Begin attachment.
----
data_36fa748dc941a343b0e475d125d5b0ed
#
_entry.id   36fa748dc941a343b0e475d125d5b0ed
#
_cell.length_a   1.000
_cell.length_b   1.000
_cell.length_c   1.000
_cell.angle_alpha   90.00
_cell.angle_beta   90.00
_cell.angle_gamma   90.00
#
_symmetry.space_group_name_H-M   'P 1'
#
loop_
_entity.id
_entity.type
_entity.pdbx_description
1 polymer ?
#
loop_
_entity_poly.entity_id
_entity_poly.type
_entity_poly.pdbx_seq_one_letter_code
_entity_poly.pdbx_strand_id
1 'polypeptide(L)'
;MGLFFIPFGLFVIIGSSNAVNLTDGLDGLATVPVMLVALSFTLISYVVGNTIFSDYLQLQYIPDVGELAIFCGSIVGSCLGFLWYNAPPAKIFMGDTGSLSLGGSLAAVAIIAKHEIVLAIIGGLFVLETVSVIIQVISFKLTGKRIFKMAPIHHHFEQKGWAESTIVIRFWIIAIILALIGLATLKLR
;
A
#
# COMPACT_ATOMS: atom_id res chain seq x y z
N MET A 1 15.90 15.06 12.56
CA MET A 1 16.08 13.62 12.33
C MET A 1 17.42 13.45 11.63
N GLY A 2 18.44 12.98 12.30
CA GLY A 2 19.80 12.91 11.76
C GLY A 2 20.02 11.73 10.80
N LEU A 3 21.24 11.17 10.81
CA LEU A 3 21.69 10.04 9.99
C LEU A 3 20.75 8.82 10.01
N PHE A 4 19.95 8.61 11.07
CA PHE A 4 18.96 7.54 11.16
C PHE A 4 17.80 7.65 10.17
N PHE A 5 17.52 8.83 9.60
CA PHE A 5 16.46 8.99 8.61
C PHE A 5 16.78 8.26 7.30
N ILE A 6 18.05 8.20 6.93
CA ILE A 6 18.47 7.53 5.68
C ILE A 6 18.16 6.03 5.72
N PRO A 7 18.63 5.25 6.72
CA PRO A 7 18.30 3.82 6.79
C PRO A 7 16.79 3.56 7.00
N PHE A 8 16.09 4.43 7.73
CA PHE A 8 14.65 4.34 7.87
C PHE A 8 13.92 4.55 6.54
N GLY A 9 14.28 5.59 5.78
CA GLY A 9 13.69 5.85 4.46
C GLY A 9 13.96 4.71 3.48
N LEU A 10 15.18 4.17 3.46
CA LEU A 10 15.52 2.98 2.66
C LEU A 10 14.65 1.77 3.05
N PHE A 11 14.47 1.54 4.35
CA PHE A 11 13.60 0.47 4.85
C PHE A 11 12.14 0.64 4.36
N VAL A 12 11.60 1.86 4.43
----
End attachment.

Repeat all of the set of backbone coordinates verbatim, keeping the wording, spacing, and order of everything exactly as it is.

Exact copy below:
data_36fa748dc941a343b0e475d125d5b0ed
#
_entry.id   36fa748dc941a343b0e475d125d5b0ed
#
_cell.length_a   1.000
_cell.length_b   1.000
_cell.length_c   1.000
_cell.angle_alpha   90.00
_cell.angle_beta   90.00
_cell.angle_gamma   90.00
#
_symmetry.space_group_name_H-M   'P 1'
#
loop_
_entity.id
_entity.type
_entity.pdbx_description
1 polymer ?
#
loop_
_entity_poly.entity_id
_entity_poly.type
_entity_poly.pdbx_seq_one_letter_code
_entity_poly.pdbx_strand_id
1 'polypeptide(L)'
;MGLFFIPFGLFVIIGSSNAVNLTDGLDGLATVPVMLVALSFTLISYVVGNTIFSDYLQLQYIPDVGELAIFCGSIVGSCLGFLWYNAPPAKIFMGDTGSLSLGGSLAAVAIIAKHEIVLAIIGGLFVLETVSVIIQVISFKLTGKRIFKMAPIHHHFEQKGWAESTIVIRFWIIAIILALIGLATLKLR
;
A
#
# COMPACT_ATOMS: atom_id res chain seq x y z
N MET A 1 15.90 15.06 12.56
CA MET A 1 16.08 13.62 12.33
C MET A 1 17.42 13.45 11.63
N GLY A 2 18.44 12.98 12.30
CA GLY A 2 19.80 12.91 11.76
C GLY A 2 20.02 11.73 10.80
N LEU A 3 21.24 11.17 10.81
CA LEU A 3 21.69 10.04 9.99
C LEU A 3 20.75 8.82 10.01
N PHE A 4 19.95 8.61 11.07
CA PHE A 4 18.96 7.54 11.16
C PHE A 4 17.80 7.65 10.17
N PHE A 5 17.52 8.83 9.60
CA PHE A 5 16.46 8.99 8.61
C PHE A 5 16.78 8.26 7.30
N ILE A 6 18.05 8.20 6.93
CA ILE A 6 18.47 7.53 5.68
C ILE A 6 18.16 6.03 5.72
N PRO A 7 18.63 5.25 6.72
CA PRO A 7 18.30 3.82 6.79
C PRO A 7 16.79 3.56 7.00
N PHE A 8 16.09 4.43 7.73
CA PHE A 8 14.65 4.34 7.87
C PHE A 8 13.92 4.55 6.54
N GLY A 9 14.28 5.59 5.78
CA GLY A 9 13.69 5.85 4.46
C GLY A 9 13.96 4.71 3.48
N LEU A 10 15.18 4.17 3.46
CA LEU A 10 15.52 2.98 2.66
C LEU A 10 14.65 1.77 3.05
N PHE A 11 14.47 1.54 4.35
CA PHE A 11 13.60 0.47 4.85
C PHE A 11 12.14 0.64 4.36
N VAL A 12 11.60 1.86 4.43